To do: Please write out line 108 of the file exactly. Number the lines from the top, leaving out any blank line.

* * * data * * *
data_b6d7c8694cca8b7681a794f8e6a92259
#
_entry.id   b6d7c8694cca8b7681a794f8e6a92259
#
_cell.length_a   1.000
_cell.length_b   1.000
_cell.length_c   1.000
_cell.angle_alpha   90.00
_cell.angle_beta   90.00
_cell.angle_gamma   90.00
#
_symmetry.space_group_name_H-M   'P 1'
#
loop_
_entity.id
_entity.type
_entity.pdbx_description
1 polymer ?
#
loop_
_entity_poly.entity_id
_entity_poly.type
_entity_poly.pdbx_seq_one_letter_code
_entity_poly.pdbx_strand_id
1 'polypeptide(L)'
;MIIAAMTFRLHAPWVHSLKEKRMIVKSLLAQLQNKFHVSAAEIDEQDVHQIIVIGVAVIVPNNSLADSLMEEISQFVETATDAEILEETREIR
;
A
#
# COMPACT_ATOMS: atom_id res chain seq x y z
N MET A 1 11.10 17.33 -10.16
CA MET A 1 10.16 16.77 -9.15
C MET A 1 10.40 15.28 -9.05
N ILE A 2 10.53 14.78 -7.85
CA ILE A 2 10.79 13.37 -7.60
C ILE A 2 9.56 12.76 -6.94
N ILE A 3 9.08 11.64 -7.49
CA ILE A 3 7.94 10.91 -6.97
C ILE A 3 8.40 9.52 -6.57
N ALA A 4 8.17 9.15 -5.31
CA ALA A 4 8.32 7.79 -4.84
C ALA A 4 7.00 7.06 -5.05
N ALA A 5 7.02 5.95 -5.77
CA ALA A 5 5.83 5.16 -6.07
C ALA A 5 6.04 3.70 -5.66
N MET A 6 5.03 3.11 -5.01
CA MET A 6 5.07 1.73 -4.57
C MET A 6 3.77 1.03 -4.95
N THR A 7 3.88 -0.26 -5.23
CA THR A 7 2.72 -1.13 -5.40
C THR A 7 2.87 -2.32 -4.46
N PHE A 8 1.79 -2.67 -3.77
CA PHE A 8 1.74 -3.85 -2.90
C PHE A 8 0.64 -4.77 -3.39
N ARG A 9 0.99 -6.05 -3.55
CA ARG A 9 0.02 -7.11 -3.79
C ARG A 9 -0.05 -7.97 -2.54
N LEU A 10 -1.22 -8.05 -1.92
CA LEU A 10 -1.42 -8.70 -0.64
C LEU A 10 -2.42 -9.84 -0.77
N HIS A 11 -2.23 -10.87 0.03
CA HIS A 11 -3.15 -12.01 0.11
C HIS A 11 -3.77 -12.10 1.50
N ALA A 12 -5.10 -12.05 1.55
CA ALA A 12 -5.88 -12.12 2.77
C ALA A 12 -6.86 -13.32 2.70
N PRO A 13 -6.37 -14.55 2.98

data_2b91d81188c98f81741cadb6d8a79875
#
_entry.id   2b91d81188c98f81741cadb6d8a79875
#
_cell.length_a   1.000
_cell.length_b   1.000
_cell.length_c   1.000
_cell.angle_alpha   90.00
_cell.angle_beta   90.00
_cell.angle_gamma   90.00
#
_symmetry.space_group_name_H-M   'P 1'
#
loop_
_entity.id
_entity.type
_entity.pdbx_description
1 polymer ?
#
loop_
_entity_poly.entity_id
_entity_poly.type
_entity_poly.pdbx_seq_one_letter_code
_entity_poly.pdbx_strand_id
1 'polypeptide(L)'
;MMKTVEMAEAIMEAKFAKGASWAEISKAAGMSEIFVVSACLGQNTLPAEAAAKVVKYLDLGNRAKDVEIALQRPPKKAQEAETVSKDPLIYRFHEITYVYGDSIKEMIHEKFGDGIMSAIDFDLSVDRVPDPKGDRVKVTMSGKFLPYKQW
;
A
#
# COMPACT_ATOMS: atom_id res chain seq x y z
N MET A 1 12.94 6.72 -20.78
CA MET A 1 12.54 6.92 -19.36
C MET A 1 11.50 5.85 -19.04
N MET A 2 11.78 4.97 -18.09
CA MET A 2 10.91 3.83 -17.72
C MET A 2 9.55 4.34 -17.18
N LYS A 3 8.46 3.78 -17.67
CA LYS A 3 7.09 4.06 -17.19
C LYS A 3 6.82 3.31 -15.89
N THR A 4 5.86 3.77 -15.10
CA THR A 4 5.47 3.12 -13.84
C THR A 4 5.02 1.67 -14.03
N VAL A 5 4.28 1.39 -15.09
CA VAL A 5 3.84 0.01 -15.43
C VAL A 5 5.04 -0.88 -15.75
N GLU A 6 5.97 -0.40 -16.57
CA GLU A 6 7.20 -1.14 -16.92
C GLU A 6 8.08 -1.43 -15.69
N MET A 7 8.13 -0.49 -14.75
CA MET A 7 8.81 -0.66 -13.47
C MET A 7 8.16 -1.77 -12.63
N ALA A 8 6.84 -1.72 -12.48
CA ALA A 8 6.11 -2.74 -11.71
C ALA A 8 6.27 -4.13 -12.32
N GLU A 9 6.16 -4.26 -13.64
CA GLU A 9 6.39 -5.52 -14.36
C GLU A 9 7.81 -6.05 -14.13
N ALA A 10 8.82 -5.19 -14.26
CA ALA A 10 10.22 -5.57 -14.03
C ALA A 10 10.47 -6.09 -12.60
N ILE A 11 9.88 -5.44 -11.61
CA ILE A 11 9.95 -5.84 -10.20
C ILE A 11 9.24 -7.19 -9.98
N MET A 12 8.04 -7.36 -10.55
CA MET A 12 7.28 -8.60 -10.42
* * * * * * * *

CA THR A 4 5.47 3.12 -13.84